Welcoming a new baby into the family is often an exciting and emotional time for new parents. It is also a significant life transition.

This phase of life may bring to mind images of parents decorating baby rooms and choosing baby names, but another crucial thing to consider is maternity leave career planning. Though this may not be the most popular topic of parenting books, it is still an important consideration.

Bringing a child into your life has both personal and professional impacts. Since 73% of mothers report working in either a part-time or full-time capacity (Statistics Canada, 2010), career planning is a crucial piece of the parenting transition.

Maternity leave career planning is influenced by a number of factors, including how supportive your current employer is. For example, 3 years of national research conducted by Canada Career Counselling, funded by The Canadian Education Research Institute for Counselling (CERIC), found a startling disconnect between how well employers think they are doing and what working mothers perceive. Specifically, over 38% of the women who participated in the study felt that maternity leave had a negative impact on promotional and career development opportunities, yet only 15% of employers thought that it had a negative impact.

So, what can you do to make this transition go as smoothly as possible for you? Even if your employer is not familiar with maternity leave career planning, the good news is that there are many strategies that you can initiate to optimize your maternity leave career transition. Below is a summary of a few described in the employer guide titled Making It Work: How to effectively manage maternity leave career transitions:

1. Create a Communication Plan: Prior to going on maternity leave, let your employer know what your communication preferences are while you’re away and document this communication plan. It may be helpful to keep in touch with your employer periodically during this time so that you can maintain your relationship and know what is going on with the business.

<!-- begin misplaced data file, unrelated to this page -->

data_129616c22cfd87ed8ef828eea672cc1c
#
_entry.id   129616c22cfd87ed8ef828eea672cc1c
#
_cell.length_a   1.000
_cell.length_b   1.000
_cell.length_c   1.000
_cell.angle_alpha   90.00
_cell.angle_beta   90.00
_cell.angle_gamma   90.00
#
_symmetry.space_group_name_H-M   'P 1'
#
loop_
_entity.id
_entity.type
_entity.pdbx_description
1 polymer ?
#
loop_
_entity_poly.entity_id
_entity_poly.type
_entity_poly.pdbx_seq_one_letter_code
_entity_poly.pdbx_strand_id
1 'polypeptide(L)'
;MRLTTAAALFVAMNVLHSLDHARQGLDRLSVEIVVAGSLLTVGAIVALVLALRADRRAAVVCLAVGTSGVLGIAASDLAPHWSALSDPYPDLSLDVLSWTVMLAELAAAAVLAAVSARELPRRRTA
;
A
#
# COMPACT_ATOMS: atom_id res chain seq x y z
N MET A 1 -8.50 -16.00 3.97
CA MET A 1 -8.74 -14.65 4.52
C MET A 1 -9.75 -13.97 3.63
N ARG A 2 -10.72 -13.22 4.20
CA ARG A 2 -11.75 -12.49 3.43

2. Develop a Return to Work Plan: Having a return to work plan in place can ensure that both you and your employer know what to expect. Important details to discuss are the date of return, desired support with reintegration into the workforce, roles and responsibilities, work schedule, and career options upon returning.

3. Schedule a Return to Work Meeting: Have a dialogue with your manager about any changes in roles and responsibilities that have occurred. Let your supervisor know what your career aspirations and plans are. Also, share how you envision continuing to add value to the organization.

4. If you would like a resource for maternity leave career planning, you can refer to our practical, user-friendly guide titled Making It Work! How to Effectively Navigate Maternity Leave Career Transitions: An Employee’s Guide and available at this link.

Making It Work!

I hope that these ideas are helpful and wish you all the best for your maternity leave career transition. Don’t hesitate to call Canada Career Counselling if you would like to meet with us for some additional support!

Michelle Sande
Registered Provisional Psychologist
Canada Career Counselling

References

Davidoff, A., Hambley, L., Dyrdra, A., Choi, J., Lucas, C., & Teebay-Webb, R. (2016). Making It Work:
How to effectively manage maternity leave career transitions: An employer’s guide. Toronto, ON: Canadian Education and Research Institute for Counselling (CERIC).

Statistics Canada. (2010). Women in Canada: Paid Work, 1976-2009. Retrieved from:
http://www.statcan.gc.ca/daily-quotidien/101209/dq101209a-eng.htm